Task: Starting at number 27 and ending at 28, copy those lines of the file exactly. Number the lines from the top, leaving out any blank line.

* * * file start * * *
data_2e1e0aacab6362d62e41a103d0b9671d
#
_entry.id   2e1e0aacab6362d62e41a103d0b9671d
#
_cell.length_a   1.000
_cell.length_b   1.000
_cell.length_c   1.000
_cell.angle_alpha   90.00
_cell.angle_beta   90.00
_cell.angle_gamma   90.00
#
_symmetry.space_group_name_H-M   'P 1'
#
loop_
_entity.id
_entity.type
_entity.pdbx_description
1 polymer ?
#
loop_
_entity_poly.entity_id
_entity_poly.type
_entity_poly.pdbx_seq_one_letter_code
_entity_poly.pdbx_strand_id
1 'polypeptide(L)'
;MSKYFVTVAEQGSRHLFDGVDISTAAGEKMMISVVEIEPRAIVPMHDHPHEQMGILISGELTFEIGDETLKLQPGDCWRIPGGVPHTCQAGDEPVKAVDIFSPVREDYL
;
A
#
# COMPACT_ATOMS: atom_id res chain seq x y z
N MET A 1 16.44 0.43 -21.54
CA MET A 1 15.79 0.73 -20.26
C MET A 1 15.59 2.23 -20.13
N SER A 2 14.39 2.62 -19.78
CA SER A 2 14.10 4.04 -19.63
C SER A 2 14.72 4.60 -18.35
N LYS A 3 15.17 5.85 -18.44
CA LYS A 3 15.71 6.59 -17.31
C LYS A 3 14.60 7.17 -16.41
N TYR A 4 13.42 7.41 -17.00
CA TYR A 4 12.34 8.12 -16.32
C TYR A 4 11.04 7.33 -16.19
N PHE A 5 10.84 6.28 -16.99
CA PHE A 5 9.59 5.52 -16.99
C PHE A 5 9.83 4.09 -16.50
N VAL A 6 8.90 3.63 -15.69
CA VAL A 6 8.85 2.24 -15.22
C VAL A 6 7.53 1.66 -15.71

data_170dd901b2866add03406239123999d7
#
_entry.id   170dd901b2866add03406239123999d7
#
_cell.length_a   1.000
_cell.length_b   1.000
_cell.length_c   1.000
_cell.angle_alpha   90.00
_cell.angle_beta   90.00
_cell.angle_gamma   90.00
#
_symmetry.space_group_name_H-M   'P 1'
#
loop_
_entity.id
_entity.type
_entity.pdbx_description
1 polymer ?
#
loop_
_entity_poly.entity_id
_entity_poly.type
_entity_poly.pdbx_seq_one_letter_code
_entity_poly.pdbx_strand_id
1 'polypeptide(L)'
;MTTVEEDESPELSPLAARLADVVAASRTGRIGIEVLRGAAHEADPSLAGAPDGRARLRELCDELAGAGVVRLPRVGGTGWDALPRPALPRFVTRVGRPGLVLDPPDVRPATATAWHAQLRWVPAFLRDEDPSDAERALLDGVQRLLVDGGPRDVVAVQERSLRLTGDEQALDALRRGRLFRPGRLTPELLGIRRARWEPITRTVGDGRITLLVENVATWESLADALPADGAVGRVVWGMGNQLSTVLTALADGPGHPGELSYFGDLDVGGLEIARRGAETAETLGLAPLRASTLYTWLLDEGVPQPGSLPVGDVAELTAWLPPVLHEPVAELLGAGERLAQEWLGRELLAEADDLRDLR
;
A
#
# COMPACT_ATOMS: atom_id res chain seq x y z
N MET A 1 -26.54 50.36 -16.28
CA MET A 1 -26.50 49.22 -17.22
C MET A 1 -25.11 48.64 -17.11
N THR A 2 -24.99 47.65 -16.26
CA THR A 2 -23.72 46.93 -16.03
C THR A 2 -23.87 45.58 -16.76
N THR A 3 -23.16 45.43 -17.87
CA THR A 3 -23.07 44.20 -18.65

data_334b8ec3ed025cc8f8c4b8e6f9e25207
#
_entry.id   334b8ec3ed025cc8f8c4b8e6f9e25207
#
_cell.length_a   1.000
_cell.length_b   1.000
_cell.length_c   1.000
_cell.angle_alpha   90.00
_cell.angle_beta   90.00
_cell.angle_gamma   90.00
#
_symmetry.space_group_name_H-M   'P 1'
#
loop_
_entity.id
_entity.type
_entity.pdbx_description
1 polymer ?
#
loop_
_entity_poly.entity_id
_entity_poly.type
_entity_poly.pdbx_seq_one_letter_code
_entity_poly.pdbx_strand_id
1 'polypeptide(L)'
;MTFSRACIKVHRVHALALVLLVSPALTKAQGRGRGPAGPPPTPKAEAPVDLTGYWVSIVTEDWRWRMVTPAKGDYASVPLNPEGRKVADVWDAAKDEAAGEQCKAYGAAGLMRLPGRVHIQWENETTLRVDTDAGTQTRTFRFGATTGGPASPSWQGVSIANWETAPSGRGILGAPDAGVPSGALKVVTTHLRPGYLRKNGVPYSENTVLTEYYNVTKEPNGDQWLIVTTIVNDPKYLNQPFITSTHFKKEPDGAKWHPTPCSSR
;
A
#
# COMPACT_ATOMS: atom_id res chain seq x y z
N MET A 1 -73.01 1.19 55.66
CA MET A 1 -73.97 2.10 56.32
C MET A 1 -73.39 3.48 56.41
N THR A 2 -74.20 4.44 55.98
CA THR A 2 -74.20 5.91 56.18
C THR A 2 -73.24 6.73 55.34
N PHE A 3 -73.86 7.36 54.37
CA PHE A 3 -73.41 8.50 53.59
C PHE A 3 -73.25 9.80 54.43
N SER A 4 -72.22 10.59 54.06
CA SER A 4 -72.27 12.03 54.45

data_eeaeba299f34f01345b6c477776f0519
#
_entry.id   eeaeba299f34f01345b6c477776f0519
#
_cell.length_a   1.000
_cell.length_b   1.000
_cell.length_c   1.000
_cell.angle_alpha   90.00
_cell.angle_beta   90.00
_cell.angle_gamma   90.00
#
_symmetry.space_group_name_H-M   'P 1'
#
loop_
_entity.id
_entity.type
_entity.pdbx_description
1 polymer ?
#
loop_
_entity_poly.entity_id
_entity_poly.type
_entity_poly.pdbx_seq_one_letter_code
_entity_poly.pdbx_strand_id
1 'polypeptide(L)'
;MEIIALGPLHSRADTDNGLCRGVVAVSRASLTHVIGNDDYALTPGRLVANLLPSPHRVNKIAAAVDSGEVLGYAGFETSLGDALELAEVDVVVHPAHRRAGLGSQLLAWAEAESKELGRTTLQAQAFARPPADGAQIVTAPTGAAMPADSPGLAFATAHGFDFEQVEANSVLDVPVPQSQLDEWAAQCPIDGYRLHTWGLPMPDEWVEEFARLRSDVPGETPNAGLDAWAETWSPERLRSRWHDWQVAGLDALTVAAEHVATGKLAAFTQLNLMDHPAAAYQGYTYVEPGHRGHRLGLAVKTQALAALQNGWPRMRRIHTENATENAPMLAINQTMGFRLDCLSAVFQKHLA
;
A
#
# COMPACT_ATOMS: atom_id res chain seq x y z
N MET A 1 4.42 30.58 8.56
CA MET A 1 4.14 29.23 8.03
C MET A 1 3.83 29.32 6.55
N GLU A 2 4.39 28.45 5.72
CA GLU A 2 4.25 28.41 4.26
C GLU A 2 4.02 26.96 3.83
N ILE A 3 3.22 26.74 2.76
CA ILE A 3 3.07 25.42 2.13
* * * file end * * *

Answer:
;
A